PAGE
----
Martin Stretton, of Martin Stretton Racing, recounts how the Antiques Roadshow helped to bring an ex-Jackie Stewart F1 machine to his attention
I’d have to choose Tyrrell 005 in which I won the 1995 Thoroughbred Grand Prix Championship as my favourite restoration. The reason is that we restored this ex-Jackie Stewart car with the advice and mentoring of its designer, Derek Gardner, who went on to be my race engineer in TGP. That car has great memories for me.
I’d started working with Derek on the BDA-engined March 712M in which I’d won the Euro Formula 2 Championship the previous year. I’d contacted him because I wanted a better design of a period rear wing, and one thing led to another and he ended up coming to every race. We demolished the opposition. That car was owned by Simon Bull, the clock and watch expert on the Antiques Roadshowat the time, but he got bored with the March. He wanted another project, and he and Derek came up with the idea of getting an old Tyrrell Formula 1 car.
Getting the 005 from 1972 was Derek’s choice. He understood how I drove from F2. We did look at a later 007, but ended up with 005, which had been owned by Harley Cluxton over in Arizona. The 005, basically the prototype for the 006, is short-wheel-based and fairly lively, and he thought I could get the most out of it. It was a running car that hadn’t been used much. I’m told Harley only used to drive it up and down a runway occasionally, but it still required a full rebuild. The car needed to be in a specific configuration and we opted for the 1973 South African Grand Prix, because that was the last race where the rear wing was allowed to be mounted way back. It was also before they added the crush zones, which allowed us to make the car a bit lighter.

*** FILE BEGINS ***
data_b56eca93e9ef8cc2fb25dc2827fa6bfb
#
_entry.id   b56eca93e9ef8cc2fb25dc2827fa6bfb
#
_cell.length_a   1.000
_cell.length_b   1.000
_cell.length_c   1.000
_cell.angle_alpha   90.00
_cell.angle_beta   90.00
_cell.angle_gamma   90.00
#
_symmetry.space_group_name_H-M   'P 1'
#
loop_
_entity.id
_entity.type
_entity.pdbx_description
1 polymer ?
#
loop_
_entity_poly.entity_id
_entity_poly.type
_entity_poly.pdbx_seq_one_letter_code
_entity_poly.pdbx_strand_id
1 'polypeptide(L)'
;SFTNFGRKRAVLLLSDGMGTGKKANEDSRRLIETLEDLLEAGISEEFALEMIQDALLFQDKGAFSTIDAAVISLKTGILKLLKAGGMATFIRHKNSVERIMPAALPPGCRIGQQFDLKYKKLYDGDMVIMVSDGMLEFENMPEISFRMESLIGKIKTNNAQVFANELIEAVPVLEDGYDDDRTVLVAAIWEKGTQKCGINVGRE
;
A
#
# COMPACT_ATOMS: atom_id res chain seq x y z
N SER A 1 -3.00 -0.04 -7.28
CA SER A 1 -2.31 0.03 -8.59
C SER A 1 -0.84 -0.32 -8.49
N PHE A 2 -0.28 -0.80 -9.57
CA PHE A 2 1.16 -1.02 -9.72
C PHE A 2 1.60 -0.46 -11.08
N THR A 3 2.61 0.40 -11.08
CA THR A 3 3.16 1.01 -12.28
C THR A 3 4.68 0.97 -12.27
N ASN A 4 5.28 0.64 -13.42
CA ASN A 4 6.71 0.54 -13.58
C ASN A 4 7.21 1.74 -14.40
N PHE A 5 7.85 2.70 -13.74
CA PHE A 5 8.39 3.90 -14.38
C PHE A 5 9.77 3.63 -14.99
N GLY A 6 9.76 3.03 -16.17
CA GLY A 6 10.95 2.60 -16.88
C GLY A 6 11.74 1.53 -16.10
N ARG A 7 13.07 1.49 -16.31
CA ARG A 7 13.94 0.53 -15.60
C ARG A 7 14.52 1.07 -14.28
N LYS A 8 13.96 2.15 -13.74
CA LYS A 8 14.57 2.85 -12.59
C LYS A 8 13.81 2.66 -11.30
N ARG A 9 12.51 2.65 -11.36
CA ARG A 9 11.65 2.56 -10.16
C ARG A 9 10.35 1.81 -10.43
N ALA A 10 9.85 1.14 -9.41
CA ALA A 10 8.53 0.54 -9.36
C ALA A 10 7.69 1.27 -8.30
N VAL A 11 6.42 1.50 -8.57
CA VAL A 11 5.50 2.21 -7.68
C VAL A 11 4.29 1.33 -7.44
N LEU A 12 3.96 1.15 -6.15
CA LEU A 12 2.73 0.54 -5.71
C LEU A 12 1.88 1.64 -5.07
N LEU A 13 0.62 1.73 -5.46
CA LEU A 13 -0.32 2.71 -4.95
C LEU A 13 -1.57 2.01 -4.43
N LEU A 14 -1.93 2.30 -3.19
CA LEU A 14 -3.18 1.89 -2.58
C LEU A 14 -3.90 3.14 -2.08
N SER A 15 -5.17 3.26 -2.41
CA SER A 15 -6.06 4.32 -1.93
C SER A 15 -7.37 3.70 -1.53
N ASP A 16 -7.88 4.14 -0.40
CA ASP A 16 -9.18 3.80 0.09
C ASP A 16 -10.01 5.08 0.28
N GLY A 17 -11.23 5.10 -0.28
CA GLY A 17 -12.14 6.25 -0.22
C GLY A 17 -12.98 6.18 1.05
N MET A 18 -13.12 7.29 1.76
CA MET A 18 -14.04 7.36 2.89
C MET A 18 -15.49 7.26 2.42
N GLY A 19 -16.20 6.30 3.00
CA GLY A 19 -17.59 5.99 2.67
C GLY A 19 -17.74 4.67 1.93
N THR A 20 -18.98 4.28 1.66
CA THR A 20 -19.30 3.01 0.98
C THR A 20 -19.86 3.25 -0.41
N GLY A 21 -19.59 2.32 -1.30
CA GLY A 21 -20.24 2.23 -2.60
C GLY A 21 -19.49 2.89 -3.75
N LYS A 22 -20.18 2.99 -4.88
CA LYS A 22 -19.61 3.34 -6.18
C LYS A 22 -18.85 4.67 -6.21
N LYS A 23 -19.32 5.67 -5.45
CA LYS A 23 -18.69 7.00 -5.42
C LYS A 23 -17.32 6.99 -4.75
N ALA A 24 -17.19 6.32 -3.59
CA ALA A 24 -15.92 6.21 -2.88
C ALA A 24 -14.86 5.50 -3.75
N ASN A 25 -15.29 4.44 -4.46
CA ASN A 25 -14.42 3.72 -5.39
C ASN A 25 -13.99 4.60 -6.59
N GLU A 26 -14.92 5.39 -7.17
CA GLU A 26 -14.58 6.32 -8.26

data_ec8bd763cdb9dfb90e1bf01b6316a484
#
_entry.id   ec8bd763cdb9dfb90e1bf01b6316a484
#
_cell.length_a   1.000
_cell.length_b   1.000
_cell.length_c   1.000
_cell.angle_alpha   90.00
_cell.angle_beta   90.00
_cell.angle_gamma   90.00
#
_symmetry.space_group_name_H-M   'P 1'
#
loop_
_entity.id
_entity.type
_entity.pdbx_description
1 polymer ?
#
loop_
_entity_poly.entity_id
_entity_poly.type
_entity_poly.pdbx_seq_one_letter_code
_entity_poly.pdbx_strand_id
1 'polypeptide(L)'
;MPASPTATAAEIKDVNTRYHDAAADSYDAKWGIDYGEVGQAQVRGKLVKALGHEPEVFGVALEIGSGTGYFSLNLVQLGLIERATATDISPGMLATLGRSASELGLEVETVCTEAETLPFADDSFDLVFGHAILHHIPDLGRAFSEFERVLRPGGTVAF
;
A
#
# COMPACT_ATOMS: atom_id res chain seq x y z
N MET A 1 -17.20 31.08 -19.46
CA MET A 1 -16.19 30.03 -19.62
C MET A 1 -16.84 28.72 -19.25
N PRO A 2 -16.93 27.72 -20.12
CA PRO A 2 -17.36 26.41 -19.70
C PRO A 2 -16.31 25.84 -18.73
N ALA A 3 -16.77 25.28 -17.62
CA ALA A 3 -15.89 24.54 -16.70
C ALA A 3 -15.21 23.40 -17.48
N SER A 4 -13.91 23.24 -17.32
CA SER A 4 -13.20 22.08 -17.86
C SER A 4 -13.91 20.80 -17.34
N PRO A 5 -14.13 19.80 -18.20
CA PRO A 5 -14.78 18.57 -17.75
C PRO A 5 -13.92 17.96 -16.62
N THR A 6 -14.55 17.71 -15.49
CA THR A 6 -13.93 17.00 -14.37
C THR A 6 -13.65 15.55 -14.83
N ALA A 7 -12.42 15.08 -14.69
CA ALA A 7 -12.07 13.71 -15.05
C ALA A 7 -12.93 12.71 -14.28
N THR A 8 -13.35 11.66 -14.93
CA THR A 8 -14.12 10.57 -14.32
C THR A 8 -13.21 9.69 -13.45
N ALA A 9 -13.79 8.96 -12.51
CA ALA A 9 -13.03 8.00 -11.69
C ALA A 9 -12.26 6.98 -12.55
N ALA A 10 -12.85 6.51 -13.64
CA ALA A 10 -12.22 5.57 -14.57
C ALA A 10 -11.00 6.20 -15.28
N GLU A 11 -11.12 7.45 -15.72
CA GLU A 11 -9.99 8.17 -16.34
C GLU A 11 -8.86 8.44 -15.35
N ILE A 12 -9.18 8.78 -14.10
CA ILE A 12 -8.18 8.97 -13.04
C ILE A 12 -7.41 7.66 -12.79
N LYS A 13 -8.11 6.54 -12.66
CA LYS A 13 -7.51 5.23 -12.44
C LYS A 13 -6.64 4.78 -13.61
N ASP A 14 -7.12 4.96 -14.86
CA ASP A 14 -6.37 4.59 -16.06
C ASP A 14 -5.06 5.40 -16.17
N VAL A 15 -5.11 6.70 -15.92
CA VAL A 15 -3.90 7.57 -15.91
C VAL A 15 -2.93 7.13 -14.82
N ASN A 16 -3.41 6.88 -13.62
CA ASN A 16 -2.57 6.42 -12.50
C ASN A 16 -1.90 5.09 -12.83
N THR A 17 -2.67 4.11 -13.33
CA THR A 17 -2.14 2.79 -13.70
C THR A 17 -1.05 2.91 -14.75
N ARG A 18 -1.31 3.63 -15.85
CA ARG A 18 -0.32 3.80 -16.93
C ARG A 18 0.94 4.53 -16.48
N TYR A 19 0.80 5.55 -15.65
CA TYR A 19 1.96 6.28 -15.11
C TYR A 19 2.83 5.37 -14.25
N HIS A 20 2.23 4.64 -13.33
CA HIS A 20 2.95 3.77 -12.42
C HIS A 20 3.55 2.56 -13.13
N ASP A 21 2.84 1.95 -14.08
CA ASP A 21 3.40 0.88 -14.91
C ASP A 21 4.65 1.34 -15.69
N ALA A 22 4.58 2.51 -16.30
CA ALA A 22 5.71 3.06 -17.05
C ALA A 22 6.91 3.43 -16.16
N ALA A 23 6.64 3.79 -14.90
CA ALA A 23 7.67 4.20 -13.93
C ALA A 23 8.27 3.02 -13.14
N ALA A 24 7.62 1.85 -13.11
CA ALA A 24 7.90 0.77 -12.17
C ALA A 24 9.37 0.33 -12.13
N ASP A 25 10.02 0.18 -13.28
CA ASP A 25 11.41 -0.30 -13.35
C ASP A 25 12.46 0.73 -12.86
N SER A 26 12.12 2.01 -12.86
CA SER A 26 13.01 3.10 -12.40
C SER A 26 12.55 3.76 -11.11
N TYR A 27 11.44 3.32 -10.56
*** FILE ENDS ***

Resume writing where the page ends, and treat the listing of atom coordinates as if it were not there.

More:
The car was taken down to the bare monocoque and we had to make new brake shafts — because it ran inboard brakes — and go through the suspension. I remember getting a phonecall from Derek asking us to take the differential out and describe it to him. When we did, he started chuckling. It was an original viscous differential, which he’d designed but not raced at the time because of concerns over its reliability.
We got the car just after Christmas in 1994 and raced it for the first time at Thruxton. I managed to get the car onto the overall podium against much newer cars and on class-based results I won the championship. It was a special time.
A car driven by Danny Sullivan, Michele Alboreto, Stefan Bellof and Martin Brundle in period – and now in its 1983 Benetton livery – is currently being campaigned by Stretton in the FIA Masters Historic F1 Championship. Status: Trying to sort the car after a change in damper regulations ahead of Dijon in October.
Alfa Romeo Tipo 33/TT/3
This is a long-term project that came in for some chassis engineering work on the suspension and has turned into something much bigger. Status: Engine issues have delayed the car’s return to the track – it’s currently away being rebuilt.